Trip Start Jul 16, 2011
36Trip End Sep 03, 2011
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Where I stayed
Refuge Tete Rousse
My imagination makes my life sometimes more liveable (when I am in the shit it helps to find the way out) or more difficult (when I make up to much and drift away from reality) and this time I imagined the worst scenario possible. What would happen if one of us got into crevasse or if fell down from the rocks? Do we know which number to call? If somebody is down there in the hole, how would we know his insurance policy number? All these questions were flashing today in my mind during the ascent
The night was cold and wet. Rain again. I tried to put myself in some kind of Yoga Lotus position to keep warm but it prevented me from sleeping. Before 8 o'clock I could hear rumours coming from the other tent that was already awake; I stretched my body to kill the stiffness and I immersed into the dampness. When I am forty I will suffer from rheumatism, that is sure.
I could still remember very well the feeling of hypothermia, I would do anything to avoid that this year and so I went shopping. In the shop I asked for the warmest: wollen socks, wollen leggins, duvet gloves, and extra thermal layer for my sleeping bag. I got as well some glucose from pharmacy. Marek Optimist never saw such a trauma in his life :) Adam Believer has disappeared somewhere close to the church. We were late for the cable car to Bellevue so now we were running.
We embarked to cable car at 1:15 pm in Les Houches (993 ALMS) and it took us 15 minutes to reach Bellevue (1820 ALMS). It was rainy and we were the only passengers. There was a little while before we can catch Tramway du Mont-Blanc (which is located 2 minutes away) so we asked about the weatherhttp://www.mountain-forecast.com), we wanted to hear what locals had to say: You have to be Polish to go up. We did not worry too much; after rain there is sun :)
The third half appears: I didn't get a chance to talk to them properly before, so now I welcome them: Hello, I heard that two of you are ordinary and other one is a hardcore, so who is who?
The train comes, I sink into my mind and wonder how the engineers could construct tracks to all the way to the summit. Is the glacier indeed too mobile to build on it? People laugh at me, they do not understand my concerns, I think too much, I am the freaky one. The tram takes us in 20 minutes from Bellevue (1820 ALMS) to Nid D'Aigle (2372 ALMS). On 3:30 pm we start walking. The rain gradually changes into the snow. I make a company with Marek Optimist, Krzysiek and Bart. We are the first to search for Barrack Forestiere, but we must have missed it - after two hours we are too high to see it. The path is slippery and the hail is whipping our faces. The weather sucks. Three of us arrives to Refuge Tete Rousse (3187 ALMS) at 6 pm. The air behind becomes very milky.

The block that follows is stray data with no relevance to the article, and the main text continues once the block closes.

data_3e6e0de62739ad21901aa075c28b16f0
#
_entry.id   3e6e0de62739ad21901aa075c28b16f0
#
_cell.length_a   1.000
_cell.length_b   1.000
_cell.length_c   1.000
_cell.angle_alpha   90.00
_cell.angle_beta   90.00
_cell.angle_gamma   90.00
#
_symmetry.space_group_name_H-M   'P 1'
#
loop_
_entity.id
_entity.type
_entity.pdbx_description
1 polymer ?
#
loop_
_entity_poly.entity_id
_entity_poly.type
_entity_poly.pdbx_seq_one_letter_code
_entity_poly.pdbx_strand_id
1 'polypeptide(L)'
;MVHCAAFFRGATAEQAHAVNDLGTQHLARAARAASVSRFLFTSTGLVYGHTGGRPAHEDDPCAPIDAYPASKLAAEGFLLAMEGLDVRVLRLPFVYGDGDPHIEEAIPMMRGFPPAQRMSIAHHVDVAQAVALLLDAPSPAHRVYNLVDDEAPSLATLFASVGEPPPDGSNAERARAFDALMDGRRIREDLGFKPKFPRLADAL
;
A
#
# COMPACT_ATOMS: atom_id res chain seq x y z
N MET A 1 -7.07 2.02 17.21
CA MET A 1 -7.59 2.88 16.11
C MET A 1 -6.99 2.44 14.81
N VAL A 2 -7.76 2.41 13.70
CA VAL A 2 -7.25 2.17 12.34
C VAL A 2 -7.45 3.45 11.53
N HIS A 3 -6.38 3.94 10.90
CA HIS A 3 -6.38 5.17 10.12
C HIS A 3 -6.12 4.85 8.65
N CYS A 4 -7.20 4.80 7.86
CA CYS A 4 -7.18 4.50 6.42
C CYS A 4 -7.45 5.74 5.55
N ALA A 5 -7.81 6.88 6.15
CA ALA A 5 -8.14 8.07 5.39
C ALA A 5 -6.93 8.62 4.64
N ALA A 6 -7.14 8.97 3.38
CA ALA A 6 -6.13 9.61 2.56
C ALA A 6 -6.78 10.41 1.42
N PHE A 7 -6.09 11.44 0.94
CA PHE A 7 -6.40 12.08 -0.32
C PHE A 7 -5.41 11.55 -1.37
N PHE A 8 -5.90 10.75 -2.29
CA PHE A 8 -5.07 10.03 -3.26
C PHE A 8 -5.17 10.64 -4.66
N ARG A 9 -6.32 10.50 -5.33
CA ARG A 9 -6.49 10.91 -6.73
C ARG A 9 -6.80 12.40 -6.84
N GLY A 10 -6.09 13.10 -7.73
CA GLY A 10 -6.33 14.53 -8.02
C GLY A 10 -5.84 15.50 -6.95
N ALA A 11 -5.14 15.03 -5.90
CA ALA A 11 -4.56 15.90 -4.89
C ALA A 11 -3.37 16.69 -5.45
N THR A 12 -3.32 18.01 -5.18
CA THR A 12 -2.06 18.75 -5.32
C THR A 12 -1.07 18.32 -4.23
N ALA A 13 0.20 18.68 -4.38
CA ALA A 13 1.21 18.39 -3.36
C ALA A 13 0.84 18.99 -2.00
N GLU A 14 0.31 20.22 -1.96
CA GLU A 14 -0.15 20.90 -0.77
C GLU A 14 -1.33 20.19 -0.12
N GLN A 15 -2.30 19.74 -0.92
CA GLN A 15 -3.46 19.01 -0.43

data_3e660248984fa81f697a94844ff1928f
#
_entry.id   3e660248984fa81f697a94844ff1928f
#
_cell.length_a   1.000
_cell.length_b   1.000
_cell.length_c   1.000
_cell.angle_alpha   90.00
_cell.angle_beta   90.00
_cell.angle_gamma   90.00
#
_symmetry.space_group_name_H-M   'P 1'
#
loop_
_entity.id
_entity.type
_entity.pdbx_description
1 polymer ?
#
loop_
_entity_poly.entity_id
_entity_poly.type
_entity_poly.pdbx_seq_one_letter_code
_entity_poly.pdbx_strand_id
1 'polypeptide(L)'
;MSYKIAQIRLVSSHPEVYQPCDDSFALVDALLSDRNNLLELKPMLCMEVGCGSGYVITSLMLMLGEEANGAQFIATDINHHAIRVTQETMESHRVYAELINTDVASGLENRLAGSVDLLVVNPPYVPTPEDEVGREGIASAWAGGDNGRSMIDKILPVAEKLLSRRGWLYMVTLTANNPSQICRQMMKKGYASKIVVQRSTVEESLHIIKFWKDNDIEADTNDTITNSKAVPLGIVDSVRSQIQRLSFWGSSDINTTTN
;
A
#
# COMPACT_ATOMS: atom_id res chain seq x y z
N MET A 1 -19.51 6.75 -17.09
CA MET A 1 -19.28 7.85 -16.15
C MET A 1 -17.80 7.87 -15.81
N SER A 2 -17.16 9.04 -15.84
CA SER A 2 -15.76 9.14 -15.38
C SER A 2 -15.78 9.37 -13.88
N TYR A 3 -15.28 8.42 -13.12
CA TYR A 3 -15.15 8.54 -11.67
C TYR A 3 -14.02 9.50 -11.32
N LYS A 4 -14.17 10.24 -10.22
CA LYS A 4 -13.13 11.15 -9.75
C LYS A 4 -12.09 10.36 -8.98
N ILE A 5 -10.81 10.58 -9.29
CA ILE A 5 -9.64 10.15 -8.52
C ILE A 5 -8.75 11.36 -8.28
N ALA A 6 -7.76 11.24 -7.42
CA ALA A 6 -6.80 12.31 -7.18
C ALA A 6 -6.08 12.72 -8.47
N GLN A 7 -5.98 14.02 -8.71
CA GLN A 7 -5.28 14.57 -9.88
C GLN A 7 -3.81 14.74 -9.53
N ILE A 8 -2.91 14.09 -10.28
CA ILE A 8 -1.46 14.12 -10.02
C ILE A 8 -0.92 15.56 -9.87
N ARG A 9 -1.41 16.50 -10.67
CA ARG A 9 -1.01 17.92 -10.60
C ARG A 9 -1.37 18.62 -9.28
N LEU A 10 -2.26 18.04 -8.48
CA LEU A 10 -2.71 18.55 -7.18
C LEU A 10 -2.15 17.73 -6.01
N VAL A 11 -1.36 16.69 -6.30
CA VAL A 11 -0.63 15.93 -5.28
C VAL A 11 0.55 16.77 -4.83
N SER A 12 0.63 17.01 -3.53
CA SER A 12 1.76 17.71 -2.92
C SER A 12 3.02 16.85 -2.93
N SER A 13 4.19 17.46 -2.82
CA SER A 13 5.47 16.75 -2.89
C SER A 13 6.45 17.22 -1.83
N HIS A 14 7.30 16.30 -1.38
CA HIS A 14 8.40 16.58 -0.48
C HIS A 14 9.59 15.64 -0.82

This morning we heard about two French alpinistes who got frozen on Monday. There are no details known, but the fact that we are in the centre of these events, feeds my imagination
Preparing food while waiting for the others takes another 40 minutes. They do not reply to our calls. The weather is the same and I start to be a bit concerned. Finally! I got call from Beata who asks somebody to come and look after them, because they could not see much of the way. Marek and Krzysiek are immediately on their way and soon we are all sitting around the table in the dining room.
Rush, everybody has something to say, brain-storming or Poles night talks starts (nocne Polaków rozmowy); are we going to set up the tents for tonight? What do we do tomorrow?, What is the accurate weather forecast? Looking around, there are mosty Polish groups in the Refuge, some Russians, or Russian-speakers, and small Dutch group which climbs with a guide. I make a reconnaissance and soon I have at least 4 different weather forecasts, and the same amount of point of views. We need to wait for at least some visibility, Grand Couloir can be dangerous during the snow storm. But what can we do? We all want to go. A Polish group to the other table starts to sing traditional songs to surprise of foreign minority..
Bart negotiates a group discount (very nice one!) so that we stay overnight in Annapurna room. The water is limited so I limit my toilet to brushing my tooth. Before falling asleep I talk to Beata about her Himalaya trips, this different culture, holy mountains, this so much different world up there...
The night is peaceful, it is stinky but warm, and my body needs some sleep. I am thinking of the people I should inform, but I'd better wait, enough of them are already worried or keeping their fingers crossed.